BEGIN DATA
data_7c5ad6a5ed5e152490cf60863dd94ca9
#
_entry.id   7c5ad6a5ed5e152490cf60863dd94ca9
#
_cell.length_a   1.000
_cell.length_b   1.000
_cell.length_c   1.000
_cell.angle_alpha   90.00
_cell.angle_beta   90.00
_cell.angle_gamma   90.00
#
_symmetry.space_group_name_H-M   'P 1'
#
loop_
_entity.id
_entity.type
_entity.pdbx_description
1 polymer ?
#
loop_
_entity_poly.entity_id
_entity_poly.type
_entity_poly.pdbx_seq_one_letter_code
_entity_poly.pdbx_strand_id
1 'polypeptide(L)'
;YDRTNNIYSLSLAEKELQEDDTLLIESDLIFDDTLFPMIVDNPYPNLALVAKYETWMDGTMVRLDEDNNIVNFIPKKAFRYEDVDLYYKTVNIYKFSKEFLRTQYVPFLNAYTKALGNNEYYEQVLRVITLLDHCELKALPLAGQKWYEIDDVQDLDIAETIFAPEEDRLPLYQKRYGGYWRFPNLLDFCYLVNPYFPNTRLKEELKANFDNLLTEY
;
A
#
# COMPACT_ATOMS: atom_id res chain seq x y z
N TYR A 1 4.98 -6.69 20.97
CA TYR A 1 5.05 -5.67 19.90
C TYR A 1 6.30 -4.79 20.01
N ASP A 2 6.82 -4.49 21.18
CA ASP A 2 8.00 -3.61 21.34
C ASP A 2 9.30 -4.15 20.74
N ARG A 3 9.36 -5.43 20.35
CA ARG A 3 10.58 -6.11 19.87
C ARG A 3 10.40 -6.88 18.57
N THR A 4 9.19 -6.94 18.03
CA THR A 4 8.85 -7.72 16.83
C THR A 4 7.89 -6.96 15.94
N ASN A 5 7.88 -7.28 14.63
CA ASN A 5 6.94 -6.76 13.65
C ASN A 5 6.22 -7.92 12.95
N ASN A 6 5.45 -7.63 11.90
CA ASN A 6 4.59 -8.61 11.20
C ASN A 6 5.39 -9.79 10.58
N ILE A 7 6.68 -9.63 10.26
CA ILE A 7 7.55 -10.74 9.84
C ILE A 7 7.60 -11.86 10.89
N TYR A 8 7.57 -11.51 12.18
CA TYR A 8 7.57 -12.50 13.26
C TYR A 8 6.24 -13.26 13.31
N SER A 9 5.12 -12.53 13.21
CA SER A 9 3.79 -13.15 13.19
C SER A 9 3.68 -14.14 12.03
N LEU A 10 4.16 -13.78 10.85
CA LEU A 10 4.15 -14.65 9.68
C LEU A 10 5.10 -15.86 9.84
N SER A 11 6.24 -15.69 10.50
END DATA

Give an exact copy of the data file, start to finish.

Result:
data_7c5ad6a5ed5e152490cf60863dd94ca9
#
_entry.id   7c5ad6a5ed5e152490cf60863dd94ca9
#
_cell.length_a   1.000
_cell.length_b   1.000
_cell.length_c   1.000
_cell.angle_alpha   90.00
_cell.angle_beta   90.00
_cell.angle_gamma   90.00
#
_symmetry.space_group_name_H-M   'P 1'
#
loop_
_entity.id
_entity.type
_entity.pdbx_description
1 polymer ?
#
loop_
_entity_poly.entity_id
_entity_poly.type
_entity_poly.pdbx_seq_one_letter_code
_entity_poly.pdbx_strand_id
1 'polypeptide(L)'
;YDRTNNIYSLSLAEKELQEDDTLLIESDLIFDDTLFPMIVDNPYPNLALVAKYETWMDGTMVRLDEDNNIVNFIPKKAFRYEDVDLYYKTVNIYKFSKEFLRTQYVPFLNAYTKALGNNEYYEQVLRVITLLDHCELKALPLAGQKWYEIDDVQDLDIAETIFAPEEDRLPLYQKRYGGYWRFPNLLDFCYLVNPYFPNTRLKEELKANFDNLLTEY
;
A
#
# COMPACT_ATOMS: atom_id res chain seq x y z
N TYR A 1 4.98 -6.69 20.97
CA TYR A 1 5.05 -5.67 19.90
C TYR A 1 6.30 -4.79 20.01
N ASP A 2 6.82 -4.49 21.18
CA ASP A 2 8.00 -3.61 21.34
C ASP A 2 9.30 -4.15 20.74
N ARG A 3 9.36 -5.43 20.35
CA ARG A 3 10.58 -6.11 19.87
C ARG A 3 10.40 -6.88 18.57
N THR A 4 9.19 -6.94 18.03
CA THR A 4 8.85 -7.72 16.83
C THR A 4 7.89 -6.96 15.94
N ASN A 5 7.88 -7.28 14.63
CA ASN A 5 6.94 -6.76 13.65
C ASN A 5 6.22 -7.92 12.95
N ASN A 6 5.45 -7.63 11.90
CA ASN A 6 4.59 -8.61 11.20
C ASN A 6 5.39 -9.79 10.58
N ILE A 7 6.68 -9.63 10.26
CA ILE A 7 7.55 -10.74 9.84
C ILE A 7 7.60 -11.86 10.89
N TYR A 8 7.57 -11.51 12.18
CA TYR A 8 7.57 -12.50 13.26
C TYR A 8 6.24 -13.26 13.31
N SER A 9 5.12 -12.53 13.21
CA SER A 9 3.79 -13.15 13.19
C SER A 9 3.68 -14.14 12.03
N LEU A 10 4.16 -13.78 10.85
CA LEU A 10 4.15 -14.65 9.68
C LEU A 10 5.10 -15.86 9.84
N SER A 11 6.24 -15.69 10.50